Perusing CannonballRead while in a book rut, I saw faintingviolet’s review of Midnight in the Garden of Good and Evil and couldn’t believe I’d never read it. It’s right up my alley – salacious gossip, Southern setting, murder mystery, small town style drama unfolding in the middle of an almost unbelievable set of trials.
Part I of the novel introduces the reader to the city of Savannah. Savannah is a character of its own in the book, and the city surpasses the sum of its very quirky inhabitants. You meet Joe Odom, a broke ex-lawyer running some kind of trashy piano bar salon where ever he’s currently squatting. And Lady Chablis, the gorgeous transvestite who tricks the author into being her chauffeur And of course Jim Williams, he of the antiques and fabulous, prestigious part fame.
Part II is what happens after the murder. The most fun part of this book is that it’s not a whodunit, it’s a whydunit. We know Jim Williams pulled the trigger. Self defense or cold blooded murder? This is not the typical crime novel trope with the angelic, innocent victim who was clearly wronged. This is real life; murder is messy; Williams’s victim Hansford was a male hustler with a violent temper. It depends on what evidence you believe. It depends on who you’re friends with in the town. It depends on who you like the best.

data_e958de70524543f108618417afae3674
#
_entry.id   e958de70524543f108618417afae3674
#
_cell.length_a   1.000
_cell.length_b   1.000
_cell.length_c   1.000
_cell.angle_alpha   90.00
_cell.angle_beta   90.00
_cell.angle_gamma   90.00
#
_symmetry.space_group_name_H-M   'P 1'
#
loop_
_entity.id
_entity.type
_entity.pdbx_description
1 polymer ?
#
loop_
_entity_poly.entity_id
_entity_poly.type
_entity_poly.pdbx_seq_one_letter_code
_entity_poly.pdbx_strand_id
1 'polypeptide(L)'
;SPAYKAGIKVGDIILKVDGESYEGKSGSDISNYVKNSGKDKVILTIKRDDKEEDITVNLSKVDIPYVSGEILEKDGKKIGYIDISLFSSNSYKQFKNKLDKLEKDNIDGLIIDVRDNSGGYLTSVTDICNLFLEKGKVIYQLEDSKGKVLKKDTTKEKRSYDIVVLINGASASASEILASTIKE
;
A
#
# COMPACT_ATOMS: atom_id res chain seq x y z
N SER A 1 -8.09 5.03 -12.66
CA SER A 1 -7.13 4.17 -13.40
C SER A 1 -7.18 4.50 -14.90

There were two things I disliked about this novel. First, the writer tells the story in first person and I found that the author was distracting at times. The author was a character, meeting with people, participating in their lives, but we knew so little about the author it felt weird. It felt like it was written in third person anyway, so the first person perspective was distracting.
And second, this is described by Wikipedia as a “faction” novel, or a fictionalized account of facts. The end of the book includes a disclaimer, which basically says that this book is based on factual events, but some things are fictionalized, and the people are real, except where he uses pseudonyms for their protection. What does that mean?! I can’t even. I’m sure it’s for legal reasons but for some reason the inability of this book to classify itself fully as nonfiction or fully as nonfiction irritated me. It didn’t impact my reading experience, but it created a lot of questions when I finished.